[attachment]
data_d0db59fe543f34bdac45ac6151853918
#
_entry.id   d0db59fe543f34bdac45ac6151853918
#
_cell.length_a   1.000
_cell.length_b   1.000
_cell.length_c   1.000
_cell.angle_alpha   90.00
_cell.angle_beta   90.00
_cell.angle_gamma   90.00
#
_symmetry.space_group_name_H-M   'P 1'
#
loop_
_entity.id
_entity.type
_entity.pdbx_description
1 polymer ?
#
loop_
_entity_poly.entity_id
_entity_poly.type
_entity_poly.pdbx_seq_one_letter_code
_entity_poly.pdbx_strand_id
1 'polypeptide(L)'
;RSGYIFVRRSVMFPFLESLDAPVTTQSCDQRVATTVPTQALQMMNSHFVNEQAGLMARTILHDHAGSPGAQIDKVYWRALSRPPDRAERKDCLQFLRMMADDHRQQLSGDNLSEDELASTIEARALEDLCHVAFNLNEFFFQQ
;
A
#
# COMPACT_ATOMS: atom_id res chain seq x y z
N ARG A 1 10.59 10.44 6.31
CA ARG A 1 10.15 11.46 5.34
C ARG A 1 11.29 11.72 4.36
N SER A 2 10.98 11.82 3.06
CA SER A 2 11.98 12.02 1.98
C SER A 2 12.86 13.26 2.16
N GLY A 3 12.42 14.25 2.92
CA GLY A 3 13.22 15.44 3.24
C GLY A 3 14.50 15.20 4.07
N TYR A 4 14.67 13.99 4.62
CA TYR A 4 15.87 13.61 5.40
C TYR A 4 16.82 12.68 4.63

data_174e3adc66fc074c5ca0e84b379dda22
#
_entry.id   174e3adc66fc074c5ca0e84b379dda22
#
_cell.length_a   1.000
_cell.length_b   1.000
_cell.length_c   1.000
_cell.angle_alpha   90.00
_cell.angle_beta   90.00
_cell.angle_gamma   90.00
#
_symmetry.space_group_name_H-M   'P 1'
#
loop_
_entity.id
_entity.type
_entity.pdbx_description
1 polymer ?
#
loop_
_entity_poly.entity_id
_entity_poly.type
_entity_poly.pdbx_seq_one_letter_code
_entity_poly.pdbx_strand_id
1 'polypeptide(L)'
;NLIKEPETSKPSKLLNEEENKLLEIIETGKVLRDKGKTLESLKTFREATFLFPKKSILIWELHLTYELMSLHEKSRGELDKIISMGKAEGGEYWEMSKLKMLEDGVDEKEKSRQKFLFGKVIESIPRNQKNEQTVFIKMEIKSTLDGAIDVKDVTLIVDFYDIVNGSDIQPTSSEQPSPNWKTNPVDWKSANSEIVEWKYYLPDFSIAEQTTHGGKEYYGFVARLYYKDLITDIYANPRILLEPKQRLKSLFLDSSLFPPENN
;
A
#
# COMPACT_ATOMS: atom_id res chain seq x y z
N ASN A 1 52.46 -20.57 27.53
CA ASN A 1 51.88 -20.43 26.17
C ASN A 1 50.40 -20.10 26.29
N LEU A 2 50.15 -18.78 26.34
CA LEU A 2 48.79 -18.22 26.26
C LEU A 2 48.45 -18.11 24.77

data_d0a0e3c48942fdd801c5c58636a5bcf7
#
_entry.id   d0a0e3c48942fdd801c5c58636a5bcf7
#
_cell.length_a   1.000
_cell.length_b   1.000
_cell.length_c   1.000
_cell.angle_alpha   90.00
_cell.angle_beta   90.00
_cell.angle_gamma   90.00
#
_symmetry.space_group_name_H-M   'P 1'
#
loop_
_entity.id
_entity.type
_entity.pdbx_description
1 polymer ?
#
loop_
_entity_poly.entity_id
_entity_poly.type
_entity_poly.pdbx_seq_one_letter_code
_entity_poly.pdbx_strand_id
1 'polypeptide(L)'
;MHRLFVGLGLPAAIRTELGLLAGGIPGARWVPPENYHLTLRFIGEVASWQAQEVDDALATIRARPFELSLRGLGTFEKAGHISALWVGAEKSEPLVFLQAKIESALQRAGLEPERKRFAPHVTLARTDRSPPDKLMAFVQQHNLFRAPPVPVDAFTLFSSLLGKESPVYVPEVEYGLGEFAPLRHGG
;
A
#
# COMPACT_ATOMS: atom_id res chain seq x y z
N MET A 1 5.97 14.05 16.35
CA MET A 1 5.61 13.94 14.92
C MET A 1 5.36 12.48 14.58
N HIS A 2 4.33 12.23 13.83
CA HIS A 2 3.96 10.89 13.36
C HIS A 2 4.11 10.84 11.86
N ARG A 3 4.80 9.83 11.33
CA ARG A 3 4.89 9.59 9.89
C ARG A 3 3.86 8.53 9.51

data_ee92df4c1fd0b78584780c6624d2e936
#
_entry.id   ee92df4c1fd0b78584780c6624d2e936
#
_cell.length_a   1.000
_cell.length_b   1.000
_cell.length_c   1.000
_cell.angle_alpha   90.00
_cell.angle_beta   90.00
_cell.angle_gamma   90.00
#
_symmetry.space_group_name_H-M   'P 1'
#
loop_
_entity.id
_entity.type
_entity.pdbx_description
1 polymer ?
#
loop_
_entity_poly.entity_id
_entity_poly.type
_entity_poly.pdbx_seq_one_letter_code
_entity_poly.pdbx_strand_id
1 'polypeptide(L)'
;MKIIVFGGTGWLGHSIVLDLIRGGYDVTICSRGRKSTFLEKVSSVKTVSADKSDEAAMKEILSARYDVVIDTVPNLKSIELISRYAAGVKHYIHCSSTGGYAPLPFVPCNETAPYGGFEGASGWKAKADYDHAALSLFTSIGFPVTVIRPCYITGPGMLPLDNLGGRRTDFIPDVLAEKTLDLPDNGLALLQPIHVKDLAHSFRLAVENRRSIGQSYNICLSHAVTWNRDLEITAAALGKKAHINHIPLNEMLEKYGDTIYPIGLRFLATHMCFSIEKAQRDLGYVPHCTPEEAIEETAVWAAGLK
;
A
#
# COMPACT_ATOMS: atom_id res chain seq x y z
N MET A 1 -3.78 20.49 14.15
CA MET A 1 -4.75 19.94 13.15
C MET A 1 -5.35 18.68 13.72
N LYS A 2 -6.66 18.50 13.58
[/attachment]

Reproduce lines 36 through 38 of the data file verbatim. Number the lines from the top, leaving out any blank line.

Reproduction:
C SER A 2 12.86 13.26 2.16
N GLY A 3 12.42 14.25 2.92
CA GLY A 3 13.22 15.44 3.24